Sony's been having a bit of an indie shindig over on the PlayStation Blog, ushering in seven announcements and reveals that might just leave PS4 and PS5 owners slightly aquiver. And if you missed them, you'll find everything gathered up into one convenient digest below.
Adam Robinson-Yu's much-loved open-world exploration game A Short Hike, in which a small bird goes on a brief but thoroughly delightful mountain-climbing adventure, is coming to PlayStation consoles some time this autumn. We liked this one a lot when it released for PC back in 2019 - Christian Donlan called it "dreamy brilliance" in his Essential review - so it's definitely one to keep an eye out for.
Oxenfree 2: Lost Signals, the sequel to developer Night School Studio's deliciously eerie 2016 narrative adventure, is also confirmed to be coming to PlayStation consoles. It's set to feature an "entirely new" cast of characters - players control Riley Poverly as she investigates strange electromagnetic signals in her home town of Camena - while retaining, as Night School puts it, "the weird, heartfelt, and personalised experience of the original". Previous word suggested Oxenfree 2 will launch later this year.
Axiom Verge 2, the sequel to developer Thomas Happ's acclaimed retro-styled Metroid-a-like, is coming to PlayStation 4 and PS5 - which we already knew. What we didn't know, however, is that the game won't just feature one explorable world, it'll feature two. As Happ explains it, there's the overworld and a second interconnected breach world in an alternate dimension layered beneath it. Players will be able to move between both layers throughout their adventure, significantly expanding Axiom Verge 2's non-linear exploration opportunities.
Here's another good 'un finally making its way to PlayStation later this year: Phobia Game Studio's acclaimed reverse-horror experience Carrion. Here, players are cast as an "amorphous creature of unknown origin" and set loose through the shadowy, claustrophobic corridors of a labyrinthine industrial complex. Unsurprisingly, much gruesome carnage ensues. Carrion has its flaws - Eurogamer contributor Edwin Evans-Thirwell called it a "squirming body horror labyrinth whose mix of ability-gating and backtracking slightly cramps its matchless creature design" - but it still earned itself a Recommended badge.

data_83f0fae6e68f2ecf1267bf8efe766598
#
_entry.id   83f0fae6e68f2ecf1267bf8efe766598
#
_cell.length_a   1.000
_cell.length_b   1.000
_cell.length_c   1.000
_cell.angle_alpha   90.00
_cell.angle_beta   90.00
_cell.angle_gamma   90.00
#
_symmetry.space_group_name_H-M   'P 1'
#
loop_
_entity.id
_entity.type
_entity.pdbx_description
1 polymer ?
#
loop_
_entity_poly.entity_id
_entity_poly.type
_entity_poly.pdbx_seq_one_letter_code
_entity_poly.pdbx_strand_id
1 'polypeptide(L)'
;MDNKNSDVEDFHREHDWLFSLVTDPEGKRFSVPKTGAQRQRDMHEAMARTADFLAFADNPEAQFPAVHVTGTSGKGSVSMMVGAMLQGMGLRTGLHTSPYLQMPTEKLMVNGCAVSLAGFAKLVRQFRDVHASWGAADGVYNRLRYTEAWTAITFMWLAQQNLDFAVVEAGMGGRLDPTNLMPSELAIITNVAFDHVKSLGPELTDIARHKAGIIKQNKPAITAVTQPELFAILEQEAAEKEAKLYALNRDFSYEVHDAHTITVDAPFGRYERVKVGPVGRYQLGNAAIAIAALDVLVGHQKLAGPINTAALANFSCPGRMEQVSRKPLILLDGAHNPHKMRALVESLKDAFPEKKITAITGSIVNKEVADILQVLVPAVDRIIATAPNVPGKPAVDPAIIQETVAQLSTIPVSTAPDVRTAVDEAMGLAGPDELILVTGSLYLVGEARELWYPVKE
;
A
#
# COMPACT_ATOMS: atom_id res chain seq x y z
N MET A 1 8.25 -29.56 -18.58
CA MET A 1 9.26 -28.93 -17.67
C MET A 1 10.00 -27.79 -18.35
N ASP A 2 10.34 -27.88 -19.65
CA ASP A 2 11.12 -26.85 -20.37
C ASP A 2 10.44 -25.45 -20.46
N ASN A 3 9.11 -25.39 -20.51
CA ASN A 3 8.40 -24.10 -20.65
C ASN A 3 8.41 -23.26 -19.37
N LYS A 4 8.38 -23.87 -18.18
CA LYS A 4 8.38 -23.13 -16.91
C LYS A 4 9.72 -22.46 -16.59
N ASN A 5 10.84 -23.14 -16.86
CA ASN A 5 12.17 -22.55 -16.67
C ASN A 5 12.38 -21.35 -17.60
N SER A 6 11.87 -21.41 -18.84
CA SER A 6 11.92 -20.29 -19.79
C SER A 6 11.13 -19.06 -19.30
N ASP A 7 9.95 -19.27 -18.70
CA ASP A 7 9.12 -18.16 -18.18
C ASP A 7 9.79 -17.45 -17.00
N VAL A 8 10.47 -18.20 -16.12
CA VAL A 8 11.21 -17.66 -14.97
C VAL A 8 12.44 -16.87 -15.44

Sol Cresta - Platinum Games' sequel to classic vertical-scrolling arcade shooters Moon Cresta and Terra Cresta - also got another airing as part of Sony's indie showcase, with chief game designer Hideki Kamiya taking some time to explain the origins of the project in a new blog post. Sol Cresta director Takanori Sato has also detailed two of the game's core systems - known as dock-and-split and formations - over on Platinum's own website.
Next is the news that Wytchwood, from Capsized studio Alientrap Games, will be making its way to PlayStation consoles this autumn. Wytchwood, described as a "bewitching crafting adventure", puts players in the role of an old witch caught up in a dark pact she can't remember making. The ensuing adventure takes her all across a mysterious land inspired by classic fables, with exploration and hunting for spell ingredients said to be core to the experience.
"A weeping maiden awaits the return of her lost love," teases Alientrap, "a brutish bear loves nothing more than to knock some heads together, and a feline trickster in a smart pair of boots is plaguing the local market with her deceptions. Only with your magic and sharp wit will you be able to right these wrongs."
Last up is Hades, developer Supergiant Games' critically acclaimed dungeon-crawling rogue-like (with a Greek mythology twist), which, as previously announced, comes to PlayStation 4 and PS5 next Friday, August 13th. Supergiant didn't have much in the way of revelations to share, but it did discuss the origins of some of Hades' celebrated systems in a new blog post. And when I say celebrated, I mean it - Eurogamer (and many other publications) named it Game of the Year in 2020, so it's definitely worth checking out if you haven't already done so.